Executives at CBS had a message for their competitors, at TV’s upfront week nears its conclusion: Welcome to the world of streaming, the water’s fine.
Indeed, while Disney, WarnerMedia, and NBCUniversal won’t have their biggest launches in streaming video until late this year or early next year, CBS is already a veteran of the streaming wars.
“Here at CBS, we aren’t crawling into the streaming space, we are already running,” CBS ad sales chief Jo Ann Ross told the crowd at Carnegie Hall, adding that “we have been ad supported since we started [in streaming] five years ago.”
Disney’s Disney+ product will be ad-free, at least at launch, with WarnerMedia and NBCUniversal’s ad-supported streaming offerings not coming until 2020. CBS currently has four ad-supported streaming services on the market: CBS All Access, its entertainment and live TV offering, CBSN, its news service, CBS Sports HQ, its sports service, and ET Live, its entertainment news and celebrity streaming service.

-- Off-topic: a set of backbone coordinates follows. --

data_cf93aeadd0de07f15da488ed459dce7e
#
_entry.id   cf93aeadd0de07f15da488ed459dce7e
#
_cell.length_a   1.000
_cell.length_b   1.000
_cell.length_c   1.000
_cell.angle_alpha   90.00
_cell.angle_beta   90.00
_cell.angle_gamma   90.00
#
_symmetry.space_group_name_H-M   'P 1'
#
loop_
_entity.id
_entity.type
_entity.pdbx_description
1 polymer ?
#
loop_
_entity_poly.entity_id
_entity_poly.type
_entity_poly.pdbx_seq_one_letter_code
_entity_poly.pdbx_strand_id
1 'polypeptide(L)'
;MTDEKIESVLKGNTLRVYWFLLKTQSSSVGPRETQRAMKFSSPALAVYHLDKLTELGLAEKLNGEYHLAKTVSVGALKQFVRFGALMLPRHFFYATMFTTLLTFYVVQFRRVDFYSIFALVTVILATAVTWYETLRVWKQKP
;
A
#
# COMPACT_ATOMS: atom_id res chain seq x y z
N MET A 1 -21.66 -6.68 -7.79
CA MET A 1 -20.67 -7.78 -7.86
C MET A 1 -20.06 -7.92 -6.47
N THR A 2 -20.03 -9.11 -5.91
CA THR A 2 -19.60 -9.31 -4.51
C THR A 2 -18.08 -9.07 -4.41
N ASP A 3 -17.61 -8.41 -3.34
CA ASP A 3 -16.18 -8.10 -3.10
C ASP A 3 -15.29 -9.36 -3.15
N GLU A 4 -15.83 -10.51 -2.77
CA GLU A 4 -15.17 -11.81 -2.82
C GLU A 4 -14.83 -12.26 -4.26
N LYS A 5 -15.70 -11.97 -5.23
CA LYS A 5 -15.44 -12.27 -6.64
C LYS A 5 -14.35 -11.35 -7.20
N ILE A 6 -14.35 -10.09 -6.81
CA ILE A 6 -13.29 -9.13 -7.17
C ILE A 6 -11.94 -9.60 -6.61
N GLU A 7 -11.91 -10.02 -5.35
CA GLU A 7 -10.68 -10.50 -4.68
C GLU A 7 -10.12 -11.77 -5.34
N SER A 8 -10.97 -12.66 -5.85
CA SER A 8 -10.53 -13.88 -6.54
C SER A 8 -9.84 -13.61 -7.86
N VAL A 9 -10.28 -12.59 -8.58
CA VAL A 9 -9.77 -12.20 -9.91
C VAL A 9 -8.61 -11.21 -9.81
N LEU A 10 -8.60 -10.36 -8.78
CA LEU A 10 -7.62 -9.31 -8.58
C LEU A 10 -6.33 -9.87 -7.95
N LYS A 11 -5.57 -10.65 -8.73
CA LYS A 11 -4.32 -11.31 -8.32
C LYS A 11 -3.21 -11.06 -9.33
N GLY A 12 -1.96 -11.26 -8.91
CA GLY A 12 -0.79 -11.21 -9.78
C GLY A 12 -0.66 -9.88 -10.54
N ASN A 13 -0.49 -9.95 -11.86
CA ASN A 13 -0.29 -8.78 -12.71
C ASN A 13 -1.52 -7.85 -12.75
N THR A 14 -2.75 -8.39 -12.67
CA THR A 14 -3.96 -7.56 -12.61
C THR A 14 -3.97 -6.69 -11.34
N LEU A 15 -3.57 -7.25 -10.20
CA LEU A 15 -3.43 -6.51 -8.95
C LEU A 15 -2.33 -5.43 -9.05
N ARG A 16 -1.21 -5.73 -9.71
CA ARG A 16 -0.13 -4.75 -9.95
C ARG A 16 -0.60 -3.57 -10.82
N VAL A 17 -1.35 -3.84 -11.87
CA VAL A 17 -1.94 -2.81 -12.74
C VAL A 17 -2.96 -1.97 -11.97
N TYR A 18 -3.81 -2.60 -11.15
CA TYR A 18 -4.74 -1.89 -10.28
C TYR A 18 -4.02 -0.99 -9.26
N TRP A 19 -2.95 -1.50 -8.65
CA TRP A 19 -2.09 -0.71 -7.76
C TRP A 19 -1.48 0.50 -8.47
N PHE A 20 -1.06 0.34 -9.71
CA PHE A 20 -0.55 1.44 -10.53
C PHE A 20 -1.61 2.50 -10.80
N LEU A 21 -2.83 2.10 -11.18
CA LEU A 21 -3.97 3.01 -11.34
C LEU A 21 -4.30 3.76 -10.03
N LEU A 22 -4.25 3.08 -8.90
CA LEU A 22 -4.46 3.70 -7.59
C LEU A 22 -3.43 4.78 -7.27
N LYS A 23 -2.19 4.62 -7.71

The company is expanding those offerings, bringing locally focused CBSN services to New York and Los Angeles, with other cities to follow.
It was a mark of differentiation for the broadcast TV giant, which has was once deemed old-fashioned.
“We are committed to broadcast television, and we have our foot planted firmly on the gas to a direct-to-consumer future,” the company’s head of content David Nevins told the crowd.
CBS also sought to differentiate itself from digital giants like Facebook, and YouTube, which continue to have brand safety issues.
“No matter what you choose [linear TV or streaming], you are always appearing alongside content that is brand safe and brand enhancing,” Ross said Wednesday.
The company used its upfront to announce new details about upcoming shows for CBS All Access, including the name of its hotly anticipated Star Trek spinoff, "Star Trek: Picard," which will see actor Patrick Stewart reprise his role as Captain Jean-Luc Picard.